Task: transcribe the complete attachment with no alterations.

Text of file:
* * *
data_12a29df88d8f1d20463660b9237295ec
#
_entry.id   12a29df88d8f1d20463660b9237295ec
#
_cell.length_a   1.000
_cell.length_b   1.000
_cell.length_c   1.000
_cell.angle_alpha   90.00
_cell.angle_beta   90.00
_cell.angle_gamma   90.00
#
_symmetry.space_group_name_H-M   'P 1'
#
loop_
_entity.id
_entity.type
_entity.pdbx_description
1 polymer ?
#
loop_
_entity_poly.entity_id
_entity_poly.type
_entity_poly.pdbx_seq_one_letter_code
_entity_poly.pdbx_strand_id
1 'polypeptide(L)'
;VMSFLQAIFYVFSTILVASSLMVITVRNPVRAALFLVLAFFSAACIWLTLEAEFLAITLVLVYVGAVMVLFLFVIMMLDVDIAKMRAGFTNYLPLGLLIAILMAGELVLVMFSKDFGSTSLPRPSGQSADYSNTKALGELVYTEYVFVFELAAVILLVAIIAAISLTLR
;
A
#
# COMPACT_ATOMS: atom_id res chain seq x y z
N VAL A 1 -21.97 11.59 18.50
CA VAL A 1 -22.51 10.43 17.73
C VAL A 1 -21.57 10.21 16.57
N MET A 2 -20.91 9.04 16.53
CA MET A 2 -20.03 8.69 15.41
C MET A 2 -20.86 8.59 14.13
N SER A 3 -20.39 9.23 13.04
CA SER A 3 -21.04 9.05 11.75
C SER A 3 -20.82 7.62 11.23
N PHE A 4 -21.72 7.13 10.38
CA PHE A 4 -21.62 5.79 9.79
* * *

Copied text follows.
data_12a29df88d8f1d20463660b9237295ec
#
_entry.id   12a29df88d8f1d20463660b9237295ec
#
_cell.length_a   1.000
_cell.length_b   1.000
_cell.length_c   1.000
_cell.angle_alpha   90.00
_cell.angle_beta   90.00
_cell.angle_gamma   90.00
#
_symmetry.space_group_name_H-M   'P 1'
#
loop_
_entity.id
_entity.type
_entity.pdbx_description
1 polymer ?
#
loop_
_entity_poly.entity_id
_entity_poly.type
_entity_poly.pdbx_seq_one_letter_code
_entity_poly.pdbx_strand_id
1 'polypeptide(L)'
;VMSFLQAIFYVFSTILVASSLMVITVRNPVRAALFLVLAFFSAACIWLTLEAEFLAITLVLVYVGAVMVLFLFVIMMLDVDIAKMRAGFTNYLPLGLLIAILMAGELVLVMFSKDFGSTSLPRPSGQSADYSNTKALGELVYTEYVFVFELAAVILLVAIIAAISLTLR
;
A
#
# COMPACT_ATOMS: atom_id res chain seq x y z
N VAL A 1 -21.97 11.59 18.50
CA VAL A 1 -22.51 10.43 17.73
C VAL A 1 -21.57 10.21 16.57
N MET A 2 -20.91 9.04 16.53
CA MET A 2 -20.03 8.69 15.41
C MET A 2 -20.86 8.59 14.13
N SER A 3 -20.39 9.23 13.04
CA SER A 3 -21.04 9.05 11.75
C SER A 3 -20.82 7.62 11.23
N PHE A 4 -21.72 7.13 10.38
CA PHE A 4 -21.62 5.79 9.79